• Instruct the patient to get up slowly when rising from a lying or sitting position. This is is to reduce the risk of dizziness.
  • Review to the patient the side effect of hydralazine. If any of those side effects last or worsen, tell their physician immediately.
  • Remind the patient about the doctor’s instructions when taking hydralazine. Also the importance of taking the medication regularly to receive the maximum benefit from it. You can suggest taking it at the same time each day.
  • Discuss to the patient the importance of taking this medicine even at times that they feel better. Most patients with high blood pressure do not feel any symptoms at first. To be able to get the full benefit of this medicine, it is important to take it accordingly.
  • Educate the patient about the symptoms of allergic reaction such as rashes, difficulty breathing, swelling of lips, eyes, and face. Respiratory distress and circulatory collapse are signs of an anaphylactic reaction. Call medical help right away if they experience any of those signs.
  • Since hydralazine is a blood pressure reducing agent, have the patient’s blood pressure monitored regularly. At home, the patient can check their own blood pressure, so having their own monitoring machine is highly recommended. They can take their blood pressure and heart rate and make them recorded in a notebook. Important details that should be included are date, time of day, and blood pressure reading. The patient can bring this log to the follow-up visit with the physician.
  • While taking this medication, changing lifestyles such as exercise, dietary modification, weight management, and stress reduction programs can be beneficial. The patient can discuss it with the doctor to know more about this changing of old habits and ways that can help the medication works better. It is important to consult with your doctor first, especially concerning the diet changes.
  • In case of a missed dose, tell the patient to take it as soon as they remember. If it is almost the time for the next dose, skip the missed dose and take the next dose at the regular time. Do not double dose the medication.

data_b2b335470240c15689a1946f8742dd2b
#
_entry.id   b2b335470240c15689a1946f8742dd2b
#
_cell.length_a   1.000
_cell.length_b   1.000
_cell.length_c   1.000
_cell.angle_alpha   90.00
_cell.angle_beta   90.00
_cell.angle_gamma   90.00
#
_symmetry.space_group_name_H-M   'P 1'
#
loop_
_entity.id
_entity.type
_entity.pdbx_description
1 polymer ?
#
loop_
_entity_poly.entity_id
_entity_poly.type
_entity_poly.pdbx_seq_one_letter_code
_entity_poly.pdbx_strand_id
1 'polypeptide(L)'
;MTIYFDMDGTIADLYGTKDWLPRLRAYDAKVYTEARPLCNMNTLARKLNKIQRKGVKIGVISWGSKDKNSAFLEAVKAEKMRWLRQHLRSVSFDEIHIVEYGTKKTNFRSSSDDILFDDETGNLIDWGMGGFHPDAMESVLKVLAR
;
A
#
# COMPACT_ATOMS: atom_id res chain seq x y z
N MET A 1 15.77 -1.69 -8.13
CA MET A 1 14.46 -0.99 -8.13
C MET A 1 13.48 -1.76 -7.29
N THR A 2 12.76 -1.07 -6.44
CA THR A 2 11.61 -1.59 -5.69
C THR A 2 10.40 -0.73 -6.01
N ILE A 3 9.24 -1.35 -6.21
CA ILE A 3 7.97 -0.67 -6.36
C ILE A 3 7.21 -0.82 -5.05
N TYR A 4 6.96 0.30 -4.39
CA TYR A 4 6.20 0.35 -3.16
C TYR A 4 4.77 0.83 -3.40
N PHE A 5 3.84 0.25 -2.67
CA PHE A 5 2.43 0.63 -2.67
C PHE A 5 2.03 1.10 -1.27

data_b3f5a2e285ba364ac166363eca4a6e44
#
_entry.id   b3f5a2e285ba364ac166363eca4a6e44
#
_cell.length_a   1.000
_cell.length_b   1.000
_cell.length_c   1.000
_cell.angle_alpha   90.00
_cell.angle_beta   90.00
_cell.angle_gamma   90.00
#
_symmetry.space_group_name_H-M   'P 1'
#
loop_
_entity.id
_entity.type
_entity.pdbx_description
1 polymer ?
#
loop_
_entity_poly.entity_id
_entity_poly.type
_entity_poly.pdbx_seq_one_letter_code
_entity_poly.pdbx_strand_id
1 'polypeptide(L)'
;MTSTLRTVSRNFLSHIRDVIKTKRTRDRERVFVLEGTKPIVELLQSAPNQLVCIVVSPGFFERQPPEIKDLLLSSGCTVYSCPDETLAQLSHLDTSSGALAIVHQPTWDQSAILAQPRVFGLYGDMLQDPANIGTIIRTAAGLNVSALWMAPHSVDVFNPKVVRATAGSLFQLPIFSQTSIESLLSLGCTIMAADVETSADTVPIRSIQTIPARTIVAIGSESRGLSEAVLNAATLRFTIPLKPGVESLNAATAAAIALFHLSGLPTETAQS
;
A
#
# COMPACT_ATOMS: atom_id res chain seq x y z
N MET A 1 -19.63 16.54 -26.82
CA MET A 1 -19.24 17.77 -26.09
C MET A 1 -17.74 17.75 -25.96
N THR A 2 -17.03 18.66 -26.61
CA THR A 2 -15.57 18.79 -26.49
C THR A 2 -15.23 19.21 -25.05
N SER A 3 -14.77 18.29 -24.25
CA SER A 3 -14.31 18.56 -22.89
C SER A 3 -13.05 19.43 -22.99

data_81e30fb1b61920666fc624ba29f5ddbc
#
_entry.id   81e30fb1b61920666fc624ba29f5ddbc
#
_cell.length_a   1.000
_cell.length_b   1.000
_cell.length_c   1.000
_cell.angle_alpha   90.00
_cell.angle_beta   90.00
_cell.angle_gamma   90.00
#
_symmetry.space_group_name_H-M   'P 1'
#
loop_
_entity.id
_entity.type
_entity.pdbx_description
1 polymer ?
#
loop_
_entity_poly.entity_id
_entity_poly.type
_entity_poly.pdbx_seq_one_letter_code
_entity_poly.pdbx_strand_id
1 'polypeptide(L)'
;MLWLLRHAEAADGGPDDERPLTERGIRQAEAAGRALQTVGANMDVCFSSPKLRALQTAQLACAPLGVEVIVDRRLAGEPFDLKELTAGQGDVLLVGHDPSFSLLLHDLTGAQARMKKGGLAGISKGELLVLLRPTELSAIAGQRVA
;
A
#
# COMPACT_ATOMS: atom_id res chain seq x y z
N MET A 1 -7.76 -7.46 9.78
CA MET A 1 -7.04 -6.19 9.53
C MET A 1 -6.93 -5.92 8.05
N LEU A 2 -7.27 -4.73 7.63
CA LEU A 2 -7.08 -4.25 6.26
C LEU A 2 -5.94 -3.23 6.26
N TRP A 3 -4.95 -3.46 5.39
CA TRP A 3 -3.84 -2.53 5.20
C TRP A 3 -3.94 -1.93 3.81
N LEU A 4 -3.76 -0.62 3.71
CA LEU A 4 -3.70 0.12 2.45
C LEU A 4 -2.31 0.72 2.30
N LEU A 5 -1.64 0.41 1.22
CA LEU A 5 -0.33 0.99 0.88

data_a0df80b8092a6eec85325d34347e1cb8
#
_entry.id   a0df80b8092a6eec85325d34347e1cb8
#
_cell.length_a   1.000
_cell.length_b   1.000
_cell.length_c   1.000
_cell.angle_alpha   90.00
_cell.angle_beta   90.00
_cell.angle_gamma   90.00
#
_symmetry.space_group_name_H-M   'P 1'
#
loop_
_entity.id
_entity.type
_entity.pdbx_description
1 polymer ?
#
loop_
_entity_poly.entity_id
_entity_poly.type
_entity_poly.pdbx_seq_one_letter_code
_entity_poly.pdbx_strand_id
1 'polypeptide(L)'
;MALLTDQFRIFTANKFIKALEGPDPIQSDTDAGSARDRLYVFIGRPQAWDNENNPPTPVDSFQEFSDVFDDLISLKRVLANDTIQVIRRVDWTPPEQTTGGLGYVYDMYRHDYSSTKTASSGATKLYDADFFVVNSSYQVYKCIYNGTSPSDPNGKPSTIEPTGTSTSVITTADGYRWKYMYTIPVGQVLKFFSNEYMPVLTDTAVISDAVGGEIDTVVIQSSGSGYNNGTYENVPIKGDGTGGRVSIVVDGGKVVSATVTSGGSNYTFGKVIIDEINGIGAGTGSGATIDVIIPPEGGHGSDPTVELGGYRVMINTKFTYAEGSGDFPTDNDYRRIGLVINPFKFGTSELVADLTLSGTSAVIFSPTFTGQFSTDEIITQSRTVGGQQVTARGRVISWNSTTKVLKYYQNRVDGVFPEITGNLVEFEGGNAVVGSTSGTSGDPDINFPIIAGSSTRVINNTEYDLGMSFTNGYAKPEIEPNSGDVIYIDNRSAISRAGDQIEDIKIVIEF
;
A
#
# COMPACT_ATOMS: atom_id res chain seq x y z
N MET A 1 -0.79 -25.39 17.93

• The doctor may order certain laboratory tests such as complete blood count and antinuclear antibody titer test to monitor the improvement of the patient’s condition and to check for any side effects. Urine analysis may also be required to detect initial signs of glomerulonephritis.
  • Advise the patient to store the medicine at room temperature and keep out away from light and moisture.
  • Keep the medicine away from children and pets.
  • Remind the patient to attend all follow-up appointments with the doctor to monitor their condition.
  • For patients taking the oral liquid form of hydralazine, the solution can be mixed with fruit juice or applesauce. Make sure to mix it properly, consume it immediately right after mixing, and take all of the mixtures to have the complete dose of the medicine.
  • Remind the patient to not take any medication without consulting the doctor first, especially over-the-counter medicine for cough and colds, appetite, allergies, and sinus problems. Taking hydralazine along with these medications may increase blood pressure.
  • In patients with preeclampsia or eclampsia, expect side effects such as tachycardia, palpitations, chest pain, gastric upset, chest pain, and headache. Educate the patients about these signs and these are commonly seen at the initial dose of the treatment and expected to subside during the course of the treatment. However, if these signs persist and got worsen, inform the doctor immediately.
  • Inform the patient that hydralazine can be taken with or without food. However, taking it with food may increase the metabolism of the drug compared to when taking it on an empty stomach.

Nursing Care Plan for Patients on Hydralazine

Possible Hydralizine Nursing Diagnoses

Nursing Assessment

Hydralazine Nursing InterventionsRationaleAssess the patient for signs and symptoms of hypertension, hypertensive crisis, pre-eclampsia or eclampsia.To confirm the indication for administering hydralazine.